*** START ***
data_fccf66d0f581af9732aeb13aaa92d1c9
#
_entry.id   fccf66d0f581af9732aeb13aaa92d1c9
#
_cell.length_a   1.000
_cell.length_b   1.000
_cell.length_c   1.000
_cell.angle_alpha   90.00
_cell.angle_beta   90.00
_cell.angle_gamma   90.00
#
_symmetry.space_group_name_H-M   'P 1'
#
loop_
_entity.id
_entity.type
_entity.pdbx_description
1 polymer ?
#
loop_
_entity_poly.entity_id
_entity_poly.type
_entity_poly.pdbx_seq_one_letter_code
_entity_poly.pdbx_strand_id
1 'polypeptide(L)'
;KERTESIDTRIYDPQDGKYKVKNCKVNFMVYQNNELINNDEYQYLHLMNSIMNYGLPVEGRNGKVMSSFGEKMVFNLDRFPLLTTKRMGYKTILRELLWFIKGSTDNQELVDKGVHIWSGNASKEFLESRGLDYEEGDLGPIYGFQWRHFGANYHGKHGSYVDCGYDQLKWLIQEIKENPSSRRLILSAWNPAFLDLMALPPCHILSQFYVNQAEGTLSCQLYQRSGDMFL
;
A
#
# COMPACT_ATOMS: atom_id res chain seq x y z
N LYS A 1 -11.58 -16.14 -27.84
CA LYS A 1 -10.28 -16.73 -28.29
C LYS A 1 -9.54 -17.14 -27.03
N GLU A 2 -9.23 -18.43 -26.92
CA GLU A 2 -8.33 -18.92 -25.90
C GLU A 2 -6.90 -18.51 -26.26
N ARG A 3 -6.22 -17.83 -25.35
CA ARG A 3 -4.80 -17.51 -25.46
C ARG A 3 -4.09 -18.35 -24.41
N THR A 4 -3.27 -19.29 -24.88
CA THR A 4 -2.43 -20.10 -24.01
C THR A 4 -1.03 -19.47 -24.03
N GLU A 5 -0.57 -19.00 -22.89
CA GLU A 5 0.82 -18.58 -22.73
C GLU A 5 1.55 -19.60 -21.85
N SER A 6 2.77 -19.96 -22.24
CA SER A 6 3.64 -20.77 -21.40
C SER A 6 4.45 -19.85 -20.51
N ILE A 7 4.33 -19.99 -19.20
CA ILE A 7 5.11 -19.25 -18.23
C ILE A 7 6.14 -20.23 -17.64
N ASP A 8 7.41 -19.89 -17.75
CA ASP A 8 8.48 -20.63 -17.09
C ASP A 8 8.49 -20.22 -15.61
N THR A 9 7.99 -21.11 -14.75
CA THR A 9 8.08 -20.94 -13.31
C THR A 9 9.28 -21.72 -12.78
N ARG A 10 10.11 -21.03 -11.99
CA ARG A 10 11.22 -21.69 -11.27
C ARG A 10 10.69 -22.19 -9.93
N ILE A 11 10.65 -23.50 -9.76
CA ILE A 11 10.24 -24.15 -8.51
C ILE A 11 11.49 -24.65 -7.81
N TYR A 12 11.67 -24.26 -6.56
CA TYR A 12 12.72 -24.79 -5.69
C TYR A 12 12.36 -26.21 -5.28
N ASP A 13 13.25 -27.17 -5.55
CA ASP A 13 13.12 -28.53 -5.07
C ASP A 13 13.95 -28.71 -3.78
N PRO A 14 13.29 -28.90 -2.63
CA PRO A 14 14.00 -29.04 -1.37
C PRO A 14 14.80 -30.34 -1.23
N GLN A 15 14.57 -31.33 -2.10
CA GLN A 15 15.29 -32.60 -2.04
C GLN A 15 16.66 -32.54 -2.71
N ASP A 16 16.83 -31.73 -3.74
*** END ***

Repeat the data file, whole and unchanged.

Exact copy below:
data_fccf66d0f581af9732aeb13aaa92d1c9
#
_entry.id   fccf66d0f581af9732aeb13aaa92d1c9
#
_cell.length_a   1.000
_cell.length_b   1.000
_cell.length_c   1.000
_cell.angle_alpha   90.00
_cell.angle_beta   90.00
_cell.angle_gamma   90.00
#
_symmetry.space_group_name_H-M   'P 1'
#
loop_
_entity.id
_entity.type
_entity.pdbx_description
1 polymer ?
#
loop_
_entity_poly.entity_id
_entity_poly.type
_entity_poly.pdbx_seq_one_letter_code
_entity_poly.pdbx_strand_id
1 'polypeptide(L)'
;KERTESIDTRIYDPQDGKYKVKNCKVNFMVYQNNELINNDEYQYLHLMNSIMNYGLPVEGRNGKVMSSFGEKMVFNLDRFPLLTTKRMGYKTILRELLWFIKGSTDNQELVDKGVHIWSGNASKEFLESRGLDYEEGDLGPIYGFQWRHFGANYHGKHGSYVDCGYDQLKWLIQEIKENPSSRRLILSAWNPAFLDLMALPPCHILSQFYVNQAEGTLSCQLYQRSGDMFL
;
A
#
# COMPACT_ATOMS: atom_id res chain seq x y z
N LYS A 1 -11.58 -16.14 -27.84
CA LYS A 1 -10.28 -16.73 -28.29
C LYS A 1 -9.54 -17.14 -27.03
N GLU A 2 -9.23 -18.43 -26.92
CA GLU A 2 -8.33 -18.92 -25.90
C GLU A 2 -6.90 -18.51 -26.26
N ARG A 3 -6.22 -17.83 -25.35
CA ARG A 3 -4.80 -17.51 -25.46
C ARG A 3 -4.09 -18.35 -24.41
N THR A 4 -3.27 -19.29 -24.88
CA THR A 4 -2.43 -20.10 -24.01
C THR A 4 -1.03 -19.47 -24.03
N GLU A 5 -0.57 -19.00 -22.89
CA GLU A 5 0.82 -18.58 -22.73
C GLU A 5 1.55 -19.60 -21.85
N SER A 6 2.77 -19.96 -22.24
CA SER A 6 3.64 -20.77 -21.40
C SER A 6 4.45 -19.85 -20.51
N ILE A 7 4.33 -19.99 -19.20
CA ILE A 7 5.11 -19.25 -18.23
C ILE A 7 6.14 -20.23 -17.64
N ASP A 8 7.41 -19.89 -17.75
CA ASP A 8 8.48 -20.63 -17.09
C ASP A 8 8.49 -20.22 -15.61
N THR A 9 7.99 -21.11 -14.75
CA THR A 9 8.08 -20.94 -13.31
C THR A 9 9.28 -21.72 -12.78
N ARG A 10 10.11 -21.03 -11.99
CA ARG A 10 11.22 -21.69 -11.27
C ARG A 10 10.69 -22.19 -9.93
N ILE A 11 10.65 -23.50 -9.76
CA ILE A 11 10.24 -24.15 -8.51
C ILE A 11 11.49 -24.65 -7.81
N TYR A 12 11.67 -24.26 -6.56
CA TYR A 12 12.72 -24.79 -5.69
C TYR A 12 12.36 -26.21 -5.28
N ASP A 13 13.25 -27.17 -5.55
CA ASP A 13 13.12 -28.53 -5.07
C ASP A 13 13.95 -28.71 -3.78
N PRO A 14 13.29 -28.90 -2.63
CA PRO A 14 14.00 -29.04 -1.37
C PRO A 14 14.80 -30.34 -1.23
N GLN A 15 14.57 -31.33 -2.10
CA GLN A 15 15.29 -32.60 -2.04
C GLN A 15 16.66 -32.54 -2.71
N ASP A 16 16.83 -31.73 -3.74